A cello by Henry Strobel: What's special about it?
The owner of this cello asked me to write down some
interesting details of how it came to be. The design,
materials, techniques, etc. These are mostly already
presented comprehensively in my book, Cello Making,
Step by Step, and this is the short version.
The size and shape owe much to Stradivari and Sacconi,
but I drew it all up from scratch and freely, personally
sculpted it. It has been built many times by readers from
the book, and has proven to be an excellent design.
The heroic maple in the one-piece back, the sides, and neck
grew on a mountain near Sweet Home, Oregon, very
slowly, and quite unlike any Oregon maple I have seen,
unlike like the ordinary Acer macrophyllum (bigleaf
maple.) This is primarily responsible for the acoustic
excellence of this cello. It is so flexible because of the high
amplitude of the “flame,” which exceeds the thickness of
the ribs. It is beautiful. Lon Tyler, a logger from Sweet
Home, found this huge tree with a uniform “fiddleback”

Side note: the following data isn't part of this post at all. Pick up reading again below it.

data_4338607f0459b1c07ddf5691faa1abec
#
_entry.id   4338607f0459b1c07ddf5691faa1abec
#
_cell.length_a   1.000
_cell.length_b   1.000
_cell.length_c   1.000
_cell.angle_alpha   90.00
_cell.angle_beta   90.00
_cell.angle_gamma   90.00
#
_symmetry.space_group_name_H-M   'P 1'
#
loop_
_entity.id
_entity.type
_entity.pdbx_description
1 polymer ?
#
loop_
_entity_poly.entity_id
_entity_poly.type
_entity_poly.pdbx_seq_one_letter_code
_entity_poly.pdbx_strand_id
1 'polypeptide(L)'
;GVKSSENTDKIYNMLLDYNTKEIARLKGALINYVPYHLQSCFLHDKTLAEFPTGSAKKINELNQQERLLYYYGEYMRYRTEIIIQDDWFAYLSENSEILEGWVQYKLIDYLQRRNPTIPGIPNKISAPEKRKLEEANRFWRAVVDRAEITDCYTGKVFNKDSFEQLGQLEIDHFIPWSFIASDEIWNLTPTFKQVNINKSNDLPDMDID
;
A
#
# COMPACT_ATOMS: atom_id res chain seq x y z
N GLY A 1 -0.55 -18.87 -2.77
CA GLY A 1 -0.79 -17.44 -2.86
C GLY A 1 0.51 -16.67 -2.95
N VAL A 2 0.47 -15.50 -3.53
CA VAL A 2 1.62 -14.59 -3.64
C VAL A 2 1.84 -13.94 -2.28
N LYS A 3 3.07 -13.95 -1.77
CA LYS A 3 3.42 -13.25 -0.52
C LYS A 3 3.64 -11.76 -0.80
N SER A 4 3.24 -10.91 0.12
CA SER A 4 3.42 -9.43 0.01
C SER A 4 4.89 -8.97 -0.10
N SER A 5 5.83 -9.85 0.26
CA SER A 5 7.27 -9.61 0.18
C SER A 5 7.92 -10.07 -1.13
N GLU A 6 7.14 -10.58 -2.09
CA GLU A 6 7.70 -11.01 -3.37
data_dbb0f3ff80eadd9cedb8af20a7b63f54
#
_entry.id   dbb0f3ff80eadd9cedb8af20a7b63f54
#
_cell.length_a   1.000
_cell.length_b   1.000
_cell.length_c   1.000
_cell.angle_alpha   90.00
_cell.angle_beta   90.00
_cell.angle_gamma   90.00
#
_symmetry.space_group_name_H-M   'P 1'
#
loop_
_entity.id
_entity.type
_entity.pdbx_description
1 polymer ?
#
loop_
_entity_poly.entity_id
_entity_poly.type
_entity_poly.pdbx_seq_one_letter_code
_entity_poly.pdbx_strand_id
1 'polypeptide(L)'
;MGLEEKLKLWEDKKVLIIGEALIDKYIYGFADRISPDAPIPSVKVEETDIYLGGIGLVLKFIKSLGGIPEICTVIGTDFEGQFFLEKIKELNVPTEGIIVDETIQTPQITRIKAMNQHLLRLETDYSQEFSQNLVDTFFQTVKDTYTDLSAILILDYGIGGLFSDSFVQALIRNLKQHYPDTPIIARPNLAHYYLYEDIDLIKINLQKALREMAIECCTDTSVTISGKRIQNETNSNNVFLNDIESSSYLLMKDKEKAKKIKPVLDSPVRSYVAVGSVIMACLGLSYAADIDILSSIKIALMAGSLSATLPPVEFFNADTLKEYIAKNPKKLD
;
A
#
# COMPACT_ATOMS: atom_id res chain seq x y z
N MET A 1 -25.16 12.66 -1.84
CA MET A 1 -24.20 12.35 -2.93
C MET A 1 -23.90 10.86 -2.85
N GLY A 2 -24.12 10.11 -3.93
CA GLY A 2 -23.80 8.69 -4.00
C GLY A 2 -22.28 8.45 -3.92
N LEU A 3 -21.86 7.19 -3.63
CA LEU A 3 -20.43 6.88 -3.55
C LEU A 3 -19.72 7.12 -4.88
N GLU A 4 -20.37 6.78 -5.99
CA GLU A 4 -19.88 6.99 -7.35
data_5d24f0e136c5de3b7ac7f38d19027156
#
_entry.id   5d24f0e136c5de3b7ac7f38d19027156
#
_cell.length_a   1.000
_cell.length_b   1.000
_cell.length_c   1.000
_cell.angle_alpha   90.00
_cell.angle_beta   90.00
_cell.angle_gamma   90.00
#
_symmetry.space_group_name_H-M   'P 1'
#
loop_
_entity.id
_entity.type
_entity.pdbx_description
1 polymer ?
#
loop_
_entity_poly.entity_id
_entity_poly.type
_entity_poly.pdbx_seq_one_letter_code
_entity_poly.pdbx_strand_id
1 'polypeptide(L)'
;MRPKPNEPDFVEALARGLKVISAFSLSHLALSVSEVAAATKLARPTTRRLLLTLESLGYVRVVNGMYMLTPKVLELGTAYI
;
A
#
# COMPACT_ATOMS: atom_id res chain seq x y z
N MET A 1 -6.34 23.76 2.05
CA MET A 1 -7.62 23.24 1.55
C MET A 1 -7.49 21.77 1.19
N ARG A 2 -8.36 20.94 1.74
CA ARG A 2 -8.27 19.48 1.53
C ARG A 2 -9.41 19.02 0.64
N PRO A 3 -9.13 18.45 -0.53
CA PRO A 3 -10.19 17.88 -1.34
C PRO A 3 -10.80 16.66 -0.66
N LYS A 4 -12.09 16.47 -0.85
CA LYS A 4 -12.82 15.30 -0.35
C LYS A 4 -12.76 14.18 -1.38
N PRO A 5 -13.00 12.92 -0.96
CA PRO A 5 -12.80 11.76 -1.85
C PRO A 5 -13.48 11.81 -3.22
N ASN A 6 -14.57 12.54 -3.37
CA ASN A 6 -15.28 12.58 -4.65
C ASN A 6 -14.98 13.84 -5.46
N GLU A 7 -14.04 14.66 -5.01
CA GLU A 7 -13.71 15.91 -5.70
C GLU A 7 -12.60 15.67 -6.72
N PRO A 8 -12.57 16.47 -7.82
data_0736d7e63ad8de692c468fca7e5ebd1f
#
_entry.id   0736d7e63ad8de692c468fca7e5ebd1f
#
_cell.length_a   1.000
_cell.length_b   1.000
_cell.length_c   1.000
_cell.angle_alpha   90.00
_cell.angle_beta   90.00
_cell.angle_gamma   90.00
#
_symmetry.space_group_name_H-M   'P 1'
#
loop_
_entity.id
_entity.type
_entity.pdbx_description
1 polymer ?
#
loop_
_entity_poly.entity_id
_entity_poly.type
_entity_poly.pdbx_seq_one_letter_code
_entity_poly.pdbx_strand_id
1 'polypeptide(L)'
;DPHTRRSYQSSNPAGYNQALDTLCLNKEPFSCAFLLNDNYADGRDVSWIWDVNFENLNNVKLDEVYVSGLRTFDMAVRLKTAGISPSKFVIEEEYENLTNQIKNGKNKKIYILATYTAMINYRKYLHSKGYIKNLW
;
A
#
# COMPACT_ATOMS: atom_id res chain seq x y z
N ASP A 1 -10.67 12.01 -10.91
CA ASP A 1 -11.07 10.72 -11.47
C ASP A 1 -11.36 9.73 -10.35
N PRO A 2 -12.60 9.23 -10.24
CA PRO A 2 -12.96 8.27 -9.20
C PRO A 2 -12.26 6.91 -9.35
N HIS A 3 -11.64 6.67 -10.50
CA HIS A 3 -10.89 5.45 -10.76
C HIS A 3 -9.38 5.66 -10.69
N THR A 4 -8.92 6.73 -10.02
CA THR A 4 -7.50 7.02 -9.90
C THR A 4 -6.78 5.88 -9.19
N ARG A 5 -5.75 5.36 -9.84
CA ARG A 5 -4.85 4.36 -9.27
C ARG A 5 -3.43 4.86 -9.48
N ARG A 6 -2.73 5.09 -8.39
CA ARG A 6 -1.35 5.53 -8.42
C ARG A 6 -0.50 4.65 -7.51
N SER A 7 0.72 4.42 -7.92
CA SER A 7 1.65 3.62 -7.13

figure throughout. His mother-in-law, Mary Johnson,
premier cellist of Salem, Oregon, told me about it and
bought the first cello I made from it. We made several large
and small instruments from it, including Deborah Ward's
seven-eighths cello (also in the book) and her twin sister's
viola. All had a big, refined sound from the start.
The requirements for the front (soundboard) are different
than for the back. The wood needs to be light and stiff. This
wood, Engelmann spruce, was purchased from famed cello
maker, Christopher Dungey, who felled it in southern
Oregon. See its fine grain in the sound hole photo, hand
scraped, unsanded, and unvarnished. After application of the water/spirit ground this wood takes on
a ridged and furrowed look as the softer, lighter spring wood expands leaving the darker, narrower,
winter wood lower in between. This is simply a matter of style and does not affect the sound.
Now about the varnish. So much nonsense has been written about the “secrets” of varnish. It is not
that complicated. Its purpose is to protect the wood and make it look good. It should be durable and
transparent, light and flexible, adding no more mass than necessary. The color is in the varnish –
not stained into the wood. Three coats are probably enough. Robert Lundberg, the foremost
American lute maker in Portland, Oregon showed me how to make this varnish, which I cooked
from walnut oil and pine resin, colored brown with iron nails, and thinned with spirits of gum
turpentine. Such a formulation was doubtless used by early makers of instruments - and furniture.
Henry Strobel, Aumsville, Oregon www.henrystrobel.com